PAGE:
Also, plastic with bright color imprints is not good for chopping. Do not include those products.

Some people may not know what to do with single-use plastic products. I hope this information helps.

[OPINION] Tax On Firearms: An Idea Worth Pursuing?

Like many of her fellow RTM members, Christine Meiers Schatz has been thinking about taxes — and guns. The other day, she posted these thoughts on her blog:

As an elected official, I’m acutely aware of the need to reduce local tax burdens – this year more than ever due to changes in federal tax law. But I can’t shake an idea I’ve had for a new, local “Pigovian” personal property tax on firearms.

Maybe you can help me figure out whether it is an idea worth pursuing.

Pigovian taxes correct inefficient market outcomes and are favored even by conservative Republican economists. By taxing an activity/ownership that has societal costs, a Pigovian tax shifts some of this “external” cost (an “externality”) back on to the property owner. In addition, the revenue raised could fund measures designed to mitigate these social costs.

Westport residents own over 6,000 firearms.

Westport residents own over 6,741 registered firearms, and the related externalities have made recent headlines. For example, Police Chief Foti Koskinas encouraged the town to proactively address residents’ mental health in light of the number of registered firearms. At a fundraiser in December he explained, “I’m not anti-Second Amendment; people have the right to defend themselves. But we need to have a conversation in town about mental illness. It’s gun common sense.”

Likewise, the number of registered firearms has been mentioned as one of many reasons for the town to hire School Resource Officers to protect students in our public schools. Some economists have even estimated that the average annual marginal societal cost of gun ownership is up to $600 per household.

Assuming an average $500 assessed value for each of the 6,741 registered firearms and using last year’s mill rate, the tax would raise over $56,000 each year for local safety and mental health initiatives.

The tax might be the first of its kind, however, which raises some questions:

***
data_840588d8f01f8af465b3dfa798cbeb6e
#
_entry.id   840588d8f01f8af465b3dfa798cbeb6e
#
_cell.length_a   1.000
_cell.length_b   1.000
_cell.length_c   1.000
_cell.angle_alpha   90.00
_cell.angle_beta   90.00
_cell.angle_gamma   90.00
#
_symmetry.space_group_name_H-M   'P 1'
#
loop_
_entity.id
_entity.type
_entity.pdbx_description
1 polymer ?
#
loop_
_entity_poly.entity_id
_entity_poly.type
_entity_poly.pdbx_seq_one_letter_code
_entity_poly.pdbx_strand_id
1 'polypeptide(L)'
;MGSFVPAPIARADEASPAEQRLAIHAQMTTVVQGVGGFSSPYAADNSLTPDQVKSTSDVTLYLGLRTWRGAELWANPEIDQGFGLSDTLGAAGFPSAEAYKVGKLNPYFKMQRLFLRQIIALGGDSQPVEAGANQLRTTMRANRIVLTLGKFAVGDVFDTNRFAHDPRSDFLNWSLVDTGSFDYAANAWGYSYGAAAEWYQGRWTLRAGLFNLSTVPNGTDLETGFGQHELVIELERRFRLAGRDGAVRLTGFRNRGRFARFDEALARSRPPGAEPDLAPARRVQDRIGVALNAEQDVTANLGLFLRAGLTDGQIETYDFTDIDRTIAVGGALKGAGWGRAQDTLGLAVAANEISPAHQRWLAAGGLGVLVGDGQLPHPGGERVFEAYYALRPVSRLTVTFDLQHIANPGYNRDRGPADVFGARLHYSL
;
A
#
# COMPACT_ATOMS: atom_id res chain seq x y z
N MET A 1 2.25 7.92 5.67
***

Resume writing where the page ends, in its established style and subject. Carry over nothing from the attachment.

Would the tax be Constitutional?
I think it might be.  According to the Connecticut Department of Revenue Services, “nothing in taxing firearms, in any way, infringes upon an individual’s constitutional right to bear arms.”

Generally, taxes need only be justified by a rational governmental purpose. This is a low bar, and – especially with respect to Constitutional issues – a much lower bar than what would be applied to a regulation regarding gun ownership. In fact, a Washington State Supreme Court recently deemed constitutional a different type of local tax on firearms.

The tax would be set at the mill rate, and at 16.86 that equates to a tax of of less than $9 for a $500 gun. This doesn’t seem confiscatory or excessive.  The $9 is meant to fund local social programs as a complement to gun ownership – and not meant to limit access to firearms in any way.

Does the town have the right to levy a personal property tax on guns?
Under Connecticut General Statutes Sections 203–204, Connecticut towns have the right to tax personal property subject to a long list of exceptions. There doesn’t seem to be any sort of exception related to firearms.

Would the tax lead to more unregistered firearms?
This is an important question, and I’m not sure of the answer. It does appear, however, that the state of Connecticut requires sellers to report all firearm sales to local law enforcement.

Is Westport willing to burden the potential risks of being an innovator here?
It is possible that the tax might be challenged, though perhaps a large law firm might donate legal services for its defense (any volunteers?). If not, legal costs might exceed revenue for at least the first year.

It has also been suggested to me that Westport might receive national attention if it is the first to implement a personal property tax on firearms, and that’s not the kind of attention that the town wants or needs.

Christine would like to know what you think. Click “Comments” below.

P&Z Wants You! (To Help Bring Notices Into The Modern Age)

The other day, “06880” highlighted an issue that frustrates many Westporters: the limited ways to find out things like proposals for new developments, zoning changes, and upcoming agendas for regulatory boards.

The P&Z is on it.

A new Planning and Zoning Commission communications subcommittee met last week. On the agenda: how to modernize and improve public notice of P&Z matters.

Some neighbors were surprised to learn of a development proposal for the former Daybreak Nursery property.

Several intriguing ideas were discussed in the areas of site plans, special permits, variances, subdivisions and map adjustments. Among them:

To address the complaint that residents don’t open mailed legal notices because they look like junk mail or solicitations:

  • Notices will be delivered in a brightly colored envelope with a return address showing the Westport Planning & Zoning Department. A separate line on the bottom right of the envelope will note “This notice could impact your property rights or property values”
  • The town will purchase envelopes. Applicants will purchase these from P&Z for a fee, to ensure consistency in delivery of all notices.
  • The mailed notice radius will be expanded beyond the current 250- foot radius of the subject property.

To address the complaint that a single printed notice in the Norwalk Hour is insufficient, and a dated method for notice delivery:

  • All legal notices to be posted on the Town of Westport’s website at the same time as printed in the Hour, preferably under the headline “Planning & Zoning Notices.” P&Z agendas will be posted 1 week prior to the scheduled meeting.